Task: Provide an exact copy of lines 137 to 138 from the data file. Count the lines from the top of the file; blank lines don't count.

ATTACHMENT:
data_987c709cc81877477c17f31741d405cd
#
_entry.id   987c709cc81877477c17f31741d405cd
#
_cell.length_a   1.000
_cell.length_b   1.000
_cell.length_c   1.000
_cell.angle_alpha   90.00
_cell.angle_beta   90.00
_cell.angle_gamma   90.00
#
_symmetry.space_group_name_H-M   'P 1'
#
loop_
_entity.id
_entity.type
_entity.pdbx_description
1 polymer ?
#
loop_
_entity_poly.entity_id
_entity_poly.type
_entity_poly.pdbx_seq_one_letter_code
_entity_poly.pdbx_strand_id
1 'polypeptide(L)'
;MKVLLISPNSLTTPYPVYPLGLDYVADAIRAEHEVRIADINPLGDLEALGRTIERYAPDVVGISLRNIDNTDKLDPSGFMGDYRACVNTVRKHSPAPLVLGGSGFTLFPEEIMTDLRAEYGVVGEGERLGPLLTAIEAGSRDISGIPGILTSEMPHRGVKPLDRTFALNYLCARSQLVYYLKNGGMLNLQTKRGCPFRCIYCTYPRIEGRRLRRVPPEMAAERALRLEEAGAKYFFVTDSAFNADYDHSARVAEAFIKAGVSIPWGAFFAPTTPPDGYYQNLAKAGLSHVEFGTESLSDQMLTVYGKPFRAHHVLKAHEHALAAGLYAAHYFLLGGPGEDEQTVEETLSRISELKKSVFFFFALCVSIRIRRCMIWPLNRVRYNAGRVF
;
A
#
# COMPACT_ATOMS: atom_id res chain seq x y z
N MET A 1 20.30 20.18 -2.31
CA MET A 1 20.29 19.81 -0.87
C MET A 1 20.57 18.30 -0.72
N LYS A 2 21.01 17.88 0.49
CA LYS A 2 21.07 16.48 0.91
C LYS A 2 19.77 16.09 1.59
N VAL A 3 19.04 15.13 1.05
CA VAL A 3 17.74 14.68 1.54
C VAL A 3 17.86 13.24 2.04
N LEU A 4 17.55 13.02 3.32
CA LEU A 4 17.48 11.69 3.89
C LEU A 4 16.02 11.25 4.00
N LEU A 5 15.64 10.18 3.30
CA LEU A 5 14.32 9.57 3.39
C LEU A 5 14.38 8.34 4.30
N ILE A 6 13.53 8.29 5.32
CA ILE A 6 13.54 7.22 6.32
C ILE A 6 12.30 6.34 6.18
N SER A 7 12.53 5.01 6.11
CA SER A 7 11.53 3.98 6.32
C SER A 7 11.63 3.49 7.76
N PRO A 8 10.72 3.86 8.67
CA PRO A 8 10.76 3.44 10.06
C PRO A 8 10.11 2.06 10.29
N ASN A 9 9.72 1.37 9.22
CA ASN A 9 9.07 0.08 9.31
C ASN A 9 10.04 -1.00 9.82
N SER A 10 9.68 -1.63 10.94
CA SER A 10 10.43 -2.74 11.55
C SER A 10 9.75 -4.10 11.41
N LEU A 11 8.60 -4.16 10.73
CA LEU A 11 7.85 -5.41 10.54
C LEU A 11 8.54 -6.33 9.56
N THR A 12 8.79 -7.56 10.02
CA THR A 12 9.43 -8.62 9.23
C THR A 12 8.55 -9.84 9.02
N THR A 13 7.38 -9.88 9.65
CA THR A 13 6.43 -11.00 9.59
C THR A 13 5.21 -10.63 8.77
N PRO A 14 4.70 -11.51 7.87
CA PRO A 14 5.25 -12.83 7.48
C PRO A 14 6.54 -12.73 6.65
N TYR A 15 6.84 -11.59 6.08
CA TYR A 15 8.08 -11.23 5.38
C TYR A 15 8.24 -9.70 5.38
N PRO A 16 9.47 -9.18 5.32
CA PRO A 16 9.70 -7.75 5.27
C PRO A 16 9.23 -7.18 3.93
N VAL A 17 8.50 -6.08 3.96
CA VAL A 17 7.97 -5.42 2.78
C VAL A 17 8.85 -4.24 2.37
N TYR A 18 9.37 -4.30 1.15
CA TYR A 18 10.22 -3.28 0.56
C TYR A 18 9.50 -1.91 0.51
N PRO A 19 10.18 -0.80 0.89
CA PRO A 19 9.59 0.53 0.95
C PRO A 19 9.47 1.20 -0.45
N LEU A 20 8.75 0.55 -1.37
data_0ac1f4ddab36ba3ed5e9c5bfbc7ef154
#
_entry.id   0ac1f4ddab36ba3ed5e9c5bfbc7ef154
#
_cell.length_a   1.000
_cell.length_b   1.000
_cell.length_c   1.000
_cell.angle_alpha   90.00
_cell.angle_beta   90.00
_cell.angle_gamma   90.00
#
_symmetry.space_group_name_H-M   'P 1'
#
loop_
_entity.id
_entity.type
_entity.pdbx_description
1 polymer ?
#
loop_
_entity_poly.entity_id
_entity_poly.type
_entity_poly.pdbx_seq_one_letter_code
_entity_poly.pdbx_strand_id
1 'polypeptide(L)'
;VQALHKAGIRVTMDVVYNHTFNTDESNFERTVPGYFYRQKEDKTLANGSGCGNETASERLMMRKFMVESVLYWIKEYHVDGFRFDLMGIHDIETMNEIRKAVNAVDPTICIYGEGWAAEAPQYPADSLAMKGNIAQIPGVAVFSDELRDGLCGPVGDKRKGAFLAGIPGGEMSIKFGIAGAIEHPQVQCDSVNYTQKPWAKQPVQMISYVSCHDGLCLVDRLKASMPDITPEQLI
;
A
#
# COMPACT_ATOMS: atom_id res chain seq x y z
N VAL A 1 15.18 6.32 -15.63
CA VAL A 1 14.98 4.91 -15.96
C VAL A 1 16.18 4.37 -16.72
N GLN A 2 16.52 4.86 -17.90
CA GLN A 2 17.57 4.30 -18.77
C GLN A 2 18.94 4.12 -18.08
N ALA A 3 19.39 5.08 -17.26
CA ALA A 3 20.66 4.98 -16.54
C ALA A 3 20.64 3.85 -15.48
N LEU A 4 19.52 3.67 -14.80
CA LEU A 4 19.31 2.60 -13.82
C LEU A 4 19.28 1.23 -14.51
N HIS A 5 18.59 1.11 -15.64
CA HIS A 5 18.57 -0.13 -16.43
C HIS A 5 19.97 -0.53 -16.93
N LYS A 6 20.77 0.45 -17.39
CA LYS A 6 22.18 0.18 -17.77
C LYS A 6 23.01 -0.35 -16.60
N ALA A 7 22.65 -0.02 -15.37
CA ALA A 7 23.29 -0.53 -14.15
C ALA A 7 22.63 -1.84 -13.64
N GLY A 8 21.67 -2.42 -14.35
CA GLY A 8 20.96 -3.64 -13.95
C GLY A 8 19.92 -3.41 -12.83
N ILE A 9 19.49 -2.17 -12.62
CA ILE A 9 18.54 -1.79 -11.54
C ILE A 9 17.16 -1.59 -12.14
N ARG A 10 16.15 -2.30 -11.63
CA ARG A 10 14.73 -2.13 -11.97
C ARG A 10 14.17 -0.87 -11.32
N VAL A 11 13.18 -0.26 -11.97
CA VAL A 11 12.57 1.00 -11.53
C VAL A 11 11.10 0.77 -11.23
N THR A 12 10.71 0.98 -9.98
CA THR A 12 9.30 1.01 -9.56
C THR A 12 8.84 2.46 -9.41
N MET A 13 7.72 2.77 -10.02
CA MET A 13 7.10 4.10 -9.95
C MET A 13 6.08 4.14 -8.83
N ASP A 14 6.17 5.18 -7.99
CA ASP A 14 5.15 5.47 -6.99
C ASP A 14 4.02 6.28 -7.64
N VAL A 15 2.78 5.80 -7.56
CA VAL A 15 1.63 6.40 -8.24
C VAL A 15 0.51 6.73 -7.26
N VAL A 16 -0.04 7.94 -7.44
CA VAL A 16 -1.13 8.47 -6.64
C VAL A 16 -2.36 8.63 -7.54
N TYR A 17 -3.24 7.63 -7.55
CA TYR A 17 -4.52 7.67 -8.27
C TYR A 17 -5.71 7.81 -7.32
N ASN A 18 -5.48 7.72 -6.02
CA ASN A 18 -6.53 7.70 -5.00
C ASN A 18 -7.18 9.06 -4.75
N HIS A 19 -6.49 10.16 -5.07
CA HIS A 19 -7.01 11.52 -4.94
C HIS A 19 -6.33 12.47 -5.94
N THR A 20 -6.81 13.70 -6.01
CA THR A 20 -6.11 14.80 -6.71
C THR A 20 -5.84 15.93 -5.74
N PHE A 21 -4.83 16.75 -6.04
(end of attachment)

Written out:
N ALA A 7 22.65 -0.02 -15.37
CA ALA A 7 23.29 -0.53 -14.15